Breakthrough Bounding and quieter electric motor used in MIT cheetahbot will make agile and fast robots and quiet where all you will hear are the feet hitting the ground

MIT researchers have developed an algorithm for bounding that they’ve successfully implemented in a robotic cheetah — a sleek, four-legged assemblage of gears, batteries, and electric motors that weighs about as much as its feline counterpart. The team recently took the robot for a test run on MIT’s Killian Court, where it bounded across the grass at a steady clip.

In experiments on an indoor track, the robot sprinted up to 10 mph, even continuing to run after clearing a hurdle. The MIT researchers estimate that the current version of the robot may eventually reach speeds of up to 30 mph.

The key to the bounding algorithm is in programming each of the robot’s legs to exert a certain amount of force in the split second during which it hits the ground, in order to maintain a given speed: In general, the faster the desired speed, the more force must be applied to propel the robot forward. Sangbae Kim, an associate professor of mechanical engineering at MIT, hypothesizes that this force-control approach to robotic running is similar, in principle, to the way world-class sprinters race.

Kim says that by adapting a force-based approach, the cheetah-bot is able to handle rougher terrain, such as bounding across a grassy field. In treadmill experiments, the team found that the robot handled slight bumps in its path, maintaining its speed even as it ran over a foam obstacle.

“Most robots are sluggish and heavy, and thus they cannot control force in high-speed situations,” Kim says. “That’s what makes the MIT cheetah so special: You can actually control the force profile for a very short period of time, followed by a hefty impact with the ground, which makes it more stable, agile, and dynamic.”

Kim says what makes the robot so dynamic is a custom-designed, high-torque-density electric motor, designed by Jeffrey Lang, the Vitesse Professor of Electrical Engineering at MIT. These motors are controlled by amplifiers designed by David Otten, a principal research engineer in MIT’s Research Laboratory of Electronics. The combination of such special electric motors and custom-designed, bio-inspired legs allow force control on the ground without relying on delicate force sensors on the feet.

The robot can be silent and as efficient as animals. The only things you hear are the feet hitting the ground. This is kind of a new paradigm where we’re controlling force in a highly dynamic situation. Any legged robot should be able to do this in the future.

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Breakthrough Bounding and quieter electric motor used in MIT cheetahbot will make agile and fast robots and quiet where all you will hear are the feet hitting the ground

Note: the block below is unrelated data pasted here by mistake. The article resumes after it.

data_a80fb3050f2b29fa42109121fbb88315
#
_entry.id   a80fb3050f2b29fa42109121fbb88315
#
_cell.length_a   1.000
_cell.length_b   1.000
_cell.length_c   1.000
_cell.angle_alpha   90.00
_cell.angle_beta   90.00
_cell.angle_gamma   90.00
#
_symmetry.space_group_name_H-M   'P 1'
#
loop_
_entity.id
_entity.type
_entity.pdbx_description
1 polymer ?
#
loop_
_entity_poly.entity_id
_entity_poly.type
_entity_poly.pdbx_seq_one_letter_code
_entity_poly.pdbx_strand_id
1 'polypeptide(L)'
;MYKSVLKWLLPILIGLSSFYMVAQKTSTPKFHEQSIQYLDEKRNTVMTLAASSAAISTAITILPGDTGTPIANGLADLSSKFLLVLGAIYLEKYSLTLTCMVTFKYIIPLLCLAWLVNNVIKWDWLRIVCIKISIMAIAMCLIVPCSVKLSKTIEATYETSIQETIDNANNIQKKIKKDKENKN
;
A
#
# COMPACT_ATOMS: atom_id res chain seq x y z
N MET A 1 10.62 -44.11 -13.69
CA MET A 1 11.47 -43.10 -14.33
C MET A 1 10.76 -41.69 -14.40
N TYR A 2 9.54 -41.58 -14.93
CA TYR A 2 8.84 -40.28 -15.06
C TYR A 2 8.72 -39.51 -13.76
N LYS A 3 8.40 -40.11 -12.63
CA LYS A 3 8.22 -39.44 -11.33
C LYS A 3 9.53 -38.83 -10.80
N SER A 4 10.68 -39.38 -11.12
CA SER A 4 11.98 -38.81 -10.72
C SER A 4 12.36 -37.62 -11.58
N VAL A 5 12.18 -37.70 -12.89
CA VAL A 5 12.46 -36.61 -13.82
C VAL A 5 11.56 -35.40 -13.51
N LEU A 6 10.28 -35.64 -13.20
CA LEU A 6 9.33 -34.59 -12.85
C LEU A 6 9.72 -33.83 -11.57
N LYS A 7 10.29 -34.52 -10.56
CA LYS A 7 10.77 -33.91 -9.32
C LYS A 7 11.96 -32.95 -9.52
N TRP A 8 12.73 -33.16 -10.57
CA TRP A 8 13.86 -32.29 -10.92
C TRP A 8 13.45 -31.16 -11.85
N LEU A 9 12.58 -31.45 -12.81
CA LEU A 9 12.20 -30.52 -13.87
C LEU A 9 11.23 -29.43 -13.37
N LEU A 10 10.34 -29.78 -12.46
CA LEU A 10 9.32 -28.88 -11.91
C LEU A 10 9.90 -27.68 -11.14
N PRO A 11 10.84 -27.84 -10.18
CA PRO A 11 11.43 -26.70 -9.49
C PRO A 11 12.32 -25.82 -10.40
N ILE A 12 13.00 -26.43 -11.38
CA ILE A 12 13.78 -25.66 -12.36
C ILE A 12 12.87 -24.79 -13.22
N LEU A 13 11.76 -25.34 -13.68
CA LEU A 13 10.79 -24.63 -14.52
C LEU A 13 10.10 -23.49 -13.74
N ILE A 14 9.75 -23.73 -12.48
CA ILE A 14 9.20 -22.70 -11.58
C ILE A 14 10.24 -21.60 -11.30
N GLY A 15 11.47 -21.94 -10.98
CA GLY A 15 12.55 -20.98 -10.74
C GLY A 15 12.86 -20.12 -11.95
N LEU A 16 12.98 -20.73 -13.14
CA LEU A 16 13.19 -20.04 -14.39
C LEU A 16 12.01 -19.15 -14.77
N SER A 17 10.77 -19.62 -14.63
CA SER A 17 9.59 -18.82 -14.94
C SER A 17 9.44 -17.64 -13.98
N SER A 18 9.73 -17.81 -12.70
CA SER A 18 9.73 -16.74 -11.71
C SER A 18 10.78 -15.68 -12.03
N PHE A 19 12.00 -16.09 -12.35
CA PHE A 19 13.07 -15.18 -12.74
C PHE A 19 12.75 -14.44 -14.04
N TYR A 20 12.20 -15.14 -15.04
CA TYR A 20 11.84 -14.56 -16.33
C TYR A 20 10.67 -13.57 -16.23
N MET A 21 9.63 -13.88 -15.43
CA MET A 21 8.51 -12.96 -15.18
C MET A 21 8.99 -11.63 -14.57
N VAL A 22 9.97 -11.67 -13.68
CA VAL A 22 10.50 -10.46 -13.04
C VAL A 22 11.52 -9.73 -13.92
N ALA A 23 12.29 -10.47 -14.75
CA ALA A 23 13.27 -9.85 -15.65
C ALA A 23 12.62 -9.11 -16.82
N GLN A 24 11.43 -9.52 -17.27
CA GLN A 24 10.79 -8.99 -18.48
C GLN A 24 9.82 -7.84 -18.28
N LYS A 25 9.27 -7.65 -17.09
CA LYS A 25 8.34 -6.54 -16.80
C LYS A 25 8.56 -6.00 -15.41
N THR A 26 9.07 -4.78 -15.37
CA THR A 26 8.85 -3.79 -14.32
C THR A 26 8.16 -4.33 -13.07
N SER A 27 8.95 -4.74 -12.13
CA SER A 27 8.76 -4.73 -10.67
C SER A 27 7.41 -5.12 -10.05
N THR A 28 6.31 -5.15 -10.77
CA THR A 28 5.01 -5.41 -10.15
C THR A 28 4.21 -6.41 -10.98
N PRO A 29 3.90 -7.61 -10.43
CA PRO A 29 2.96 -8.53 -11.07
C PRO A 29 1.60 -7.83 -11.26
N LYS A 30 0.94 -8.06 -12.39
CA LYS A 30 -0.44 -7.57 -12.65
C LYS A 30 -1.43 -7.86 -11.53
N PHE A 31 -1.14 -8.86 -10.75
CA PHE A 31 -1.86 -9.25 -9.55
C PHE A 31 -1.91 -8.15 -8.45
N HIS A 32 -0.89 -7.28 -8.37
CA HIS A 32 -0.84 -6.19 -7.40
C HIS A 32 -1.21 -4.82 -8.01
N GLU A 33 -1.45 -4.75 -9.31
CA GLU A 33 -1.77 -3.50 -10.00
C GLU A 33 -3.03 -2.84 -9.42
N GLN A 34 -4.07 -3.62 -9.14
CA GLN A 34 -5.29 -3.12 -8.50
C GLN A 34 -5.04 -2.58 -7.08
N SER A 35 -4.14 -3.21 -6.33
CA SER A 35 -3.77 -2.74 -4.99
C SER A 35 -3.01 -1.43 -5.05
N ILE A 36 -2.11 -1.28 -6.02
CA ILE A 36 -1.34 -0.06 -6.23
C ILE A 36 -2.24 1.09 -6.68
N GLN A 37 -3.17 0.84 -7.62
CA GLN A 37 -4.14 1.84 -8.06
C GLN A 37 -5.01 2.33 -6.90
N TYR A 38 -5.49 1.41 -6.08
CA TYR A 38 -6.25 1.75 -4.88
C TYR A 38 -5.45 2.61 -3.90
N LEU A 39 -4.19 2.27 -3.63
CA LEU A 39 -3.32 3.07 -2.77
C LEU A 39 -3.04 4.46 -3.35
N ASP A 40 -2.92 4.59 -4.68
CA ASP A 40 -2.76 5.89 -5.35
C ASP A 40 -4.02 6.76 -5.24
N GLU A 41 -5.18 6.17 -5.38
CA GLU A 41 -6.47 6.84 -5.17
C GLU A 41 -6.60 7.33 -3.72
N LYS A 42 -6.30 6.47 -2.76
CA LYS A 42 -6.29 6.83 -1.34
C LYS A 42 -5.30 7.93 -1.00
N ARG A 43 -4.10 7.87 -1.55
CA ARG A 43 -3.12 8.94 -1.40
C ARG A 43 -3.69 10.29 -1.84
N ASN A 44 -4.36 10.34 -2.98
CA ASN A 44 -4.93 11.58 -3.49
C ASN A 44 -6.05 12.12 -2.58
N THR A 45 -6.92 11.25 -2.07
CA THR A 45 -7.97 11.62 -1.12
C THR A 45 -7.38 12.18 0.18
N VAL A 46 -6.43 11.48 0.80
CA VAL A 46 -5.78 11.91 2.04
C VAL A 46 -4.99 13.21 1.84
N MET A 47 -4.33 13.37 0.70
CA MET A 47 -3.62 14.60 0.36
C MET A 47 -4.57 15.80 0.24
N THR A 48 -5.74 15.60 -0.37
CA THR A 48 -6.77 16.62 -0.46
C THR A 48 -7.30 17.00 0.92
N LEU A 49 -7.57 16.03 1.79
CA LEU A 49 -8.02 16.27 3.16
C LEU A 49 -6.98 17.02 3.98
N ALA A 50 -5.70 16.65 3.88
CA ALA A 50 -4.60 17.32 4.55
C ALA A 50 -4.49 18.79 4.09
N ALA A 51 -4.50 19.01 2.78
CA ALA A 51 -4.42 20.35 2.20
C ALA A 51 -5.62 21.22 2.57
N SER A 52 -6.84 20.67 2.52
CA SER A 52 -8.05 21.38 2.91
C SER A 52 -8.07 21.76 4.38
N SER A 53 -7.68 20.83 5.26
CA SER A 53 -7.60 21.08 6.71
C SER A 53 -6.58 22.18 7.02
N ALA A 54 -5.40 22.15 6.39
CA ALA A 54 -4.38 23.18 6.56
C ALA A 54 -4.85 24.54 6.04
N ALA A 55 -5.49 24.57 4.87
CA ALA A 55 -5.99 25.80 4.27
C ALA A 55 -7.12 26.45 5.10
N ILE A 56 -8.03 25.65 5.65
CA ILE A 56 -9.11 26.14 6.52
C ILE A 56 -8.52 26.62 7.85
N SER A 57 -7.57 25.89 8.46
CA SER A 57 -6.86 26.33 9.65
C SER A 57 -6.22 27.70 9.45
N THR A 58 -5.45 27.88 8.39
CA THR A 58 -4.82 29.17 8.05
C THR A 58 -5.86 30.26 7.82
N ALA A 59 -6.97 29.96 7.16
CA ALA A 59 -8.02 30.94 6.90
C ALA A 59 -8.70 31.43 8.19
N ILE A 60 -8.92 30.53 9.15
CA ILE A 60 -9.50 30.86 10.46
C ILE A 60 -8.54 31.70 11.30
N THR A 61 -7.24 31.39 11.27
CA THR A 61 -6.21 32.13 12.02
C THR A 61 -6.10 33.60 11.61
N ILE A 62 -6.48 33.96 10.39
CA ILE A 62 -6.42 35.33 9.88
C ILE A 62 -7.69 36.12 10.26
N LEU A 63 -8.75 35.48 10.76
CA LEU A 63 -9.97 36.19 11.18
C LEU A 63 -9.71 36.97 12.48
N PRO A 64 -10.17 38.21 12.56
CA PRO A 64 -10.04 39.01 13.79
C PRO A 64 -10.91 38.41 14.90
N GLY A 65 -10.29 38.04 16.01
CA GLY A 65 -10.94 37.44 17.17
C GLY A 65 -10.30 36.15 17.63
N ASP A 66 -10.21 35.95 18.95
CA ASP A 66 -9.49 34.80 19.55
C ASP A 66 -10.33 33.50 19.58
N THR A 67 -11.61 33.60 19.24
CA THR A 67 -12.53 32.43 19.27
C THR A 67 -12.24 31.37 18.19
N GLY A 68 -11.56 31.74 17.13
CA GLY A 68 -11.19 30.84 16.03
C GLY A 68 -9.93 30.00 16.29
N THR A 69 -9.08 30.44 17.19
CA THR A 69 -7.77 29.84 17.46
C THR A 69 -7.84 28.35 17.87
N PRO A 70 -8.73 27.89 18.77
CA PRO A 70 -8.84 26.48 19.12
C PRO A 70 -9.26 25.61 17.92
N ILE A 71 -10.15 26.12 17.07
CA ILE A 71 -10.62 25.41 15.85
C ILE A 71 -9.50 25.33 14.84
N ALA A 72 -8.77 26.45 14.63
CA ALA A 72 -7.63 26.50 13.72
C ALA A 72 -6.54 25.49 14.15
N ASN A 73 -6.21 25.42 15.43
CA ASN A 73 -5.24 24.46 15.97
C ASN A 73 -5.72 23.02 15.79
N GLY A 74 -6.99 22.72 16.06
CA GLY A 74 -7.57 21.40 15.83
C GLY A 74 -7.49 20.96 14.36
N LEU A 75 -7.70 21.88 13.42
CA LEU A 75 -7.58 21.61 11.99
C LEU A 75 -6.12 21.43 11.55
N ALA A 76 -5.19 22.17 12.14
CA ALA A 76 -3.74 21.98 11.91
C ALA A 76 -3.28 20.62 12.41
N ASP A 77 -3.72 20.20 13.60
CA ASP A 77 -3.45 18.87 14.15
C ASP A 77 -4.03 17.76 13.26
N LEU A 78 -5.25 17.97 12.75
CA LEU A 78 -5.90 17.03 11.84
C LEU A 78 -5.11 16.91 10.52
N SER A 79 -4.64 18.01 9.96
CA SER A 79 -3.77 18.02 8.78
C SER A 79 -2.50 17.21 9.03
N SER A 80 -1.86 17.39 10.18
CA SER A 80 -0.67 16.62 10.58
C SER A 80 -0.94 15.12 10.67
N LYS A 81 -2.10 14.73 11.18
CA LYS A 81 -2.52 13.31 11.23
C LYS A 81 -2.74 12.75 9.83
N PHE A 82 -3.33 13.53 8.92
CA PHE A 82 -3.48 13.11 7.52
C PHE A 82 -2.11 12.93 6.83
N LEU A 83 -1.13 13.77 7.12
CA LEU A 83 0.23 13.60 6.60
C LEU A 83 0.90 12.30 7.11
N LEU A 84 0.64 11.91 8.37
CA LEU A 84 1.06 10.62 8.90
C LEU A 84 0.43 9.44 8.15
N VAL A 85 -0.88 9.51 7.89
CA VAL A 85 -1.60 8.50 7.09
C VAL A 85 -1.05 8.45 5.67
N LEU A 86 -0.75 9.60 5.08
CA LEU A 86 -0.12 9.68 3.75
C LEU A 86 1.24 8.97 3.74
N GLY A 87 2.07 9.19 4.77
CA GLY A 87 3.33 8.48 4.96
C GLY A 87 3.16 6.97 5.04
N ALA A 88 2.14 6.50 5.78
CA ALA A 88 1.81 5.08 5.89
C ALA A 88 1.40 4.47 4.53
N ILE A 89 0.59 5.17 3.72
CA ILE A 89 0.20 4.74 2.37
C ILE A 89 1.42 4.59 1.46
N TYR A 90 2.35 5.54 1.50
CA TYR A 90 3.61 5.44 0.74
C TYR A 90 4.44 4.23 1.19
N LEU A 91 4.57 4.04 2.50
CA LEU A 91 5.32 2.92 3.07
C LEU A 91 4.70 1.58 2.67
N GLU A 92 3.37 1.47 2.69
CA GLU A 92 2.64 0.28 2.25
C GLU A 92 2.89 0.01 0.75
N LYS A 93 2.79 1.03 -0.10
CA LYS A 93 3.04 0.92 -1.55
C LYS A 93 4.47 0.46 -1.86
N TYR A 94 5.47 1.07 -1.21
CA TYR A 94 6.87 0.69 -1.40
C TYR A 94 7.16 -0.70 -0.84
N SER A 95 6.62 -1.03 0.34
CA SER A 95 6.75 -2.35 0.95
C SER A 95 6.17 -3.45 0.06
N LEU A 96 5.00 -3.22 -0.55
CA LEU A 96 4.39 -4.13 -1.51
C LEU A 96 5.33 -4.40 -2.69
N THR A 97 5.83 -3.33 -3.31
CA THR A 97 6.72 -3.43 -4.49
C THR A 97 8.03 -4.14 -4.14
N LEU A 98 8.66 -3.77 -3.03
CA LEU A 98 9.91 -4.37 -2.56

MIT researchers have developed an algorithm for bounding that they’ve successfully implemented in a robotic cheetah — a sleek, four-legged assemblage of gears, batteries, and electric motors that weighs about as much as its feline counterpart. The team recently took the robot for a test run on MIT’s Killian Court, where it bounded across the grass at a steady clip.

In experiments on an indoor track, the robot sprinted up to 10 mph, even continuing to run after clearing a hurdle. The MIT researchers estimate that the current version of the robot may eventually reach speeds of up to 30 mph.

The key to the bounding algorithm is in programming each of the robot’s legs to exert a certain amount of force in the split second during which it hits the ground, in order to maintain a given speed: In general, the faster the desired speed, the more force must be applied to propel the robot forward. Sangbae Kim, an associate professor of mechanical engineering at MIT, hypothesizes that this force-control approach to robotic running is similar, in principle, to the way world-class sprinters race.

Kim says that by adapting a force-based approach, the cheetah-bot is able to handle rougher terrain, such as bounding across a grassy field. In treadmill experiments, the team found that the robot handled slight bumps in its path, maintaining its speed even as it ran over a foam obstacle.

“Most robots are sluggish and heavy, and thus they cannot control force in high-speed situations,” Kim says. “That’s what makes the MIT cheetah so special: You can actually control the force profile for a very short period of time, followed by a hefty impact with the ground, which makes it more stable, agile, and dynamic.”

Kim says what makes the robot so dynamic is a custom-designed, high-torque-density electric motor, designed by Jeffrey Lang, the Vitesse Professor of Electrical Engineering at MIT. These motors are controlled by amplifiers designed by David Otten, a principal research engineer in MIT’s Research Laboratory of Electronics. The combination of such special electric motors and custom-designed, bio-inspired legs allow force control on the ground without relying on delicate force sensors on the feet.

The robot can be silent and as efficient as animals. The only things you hear are the feet hitting the ground. This is kind of a new paradigm where we’re controlling force in a highly dynamic situation. Any legged robot should be able to do this in the future.

If you liked this article, please give it a quick review on ycombinator or StumbleUpon. Thanks

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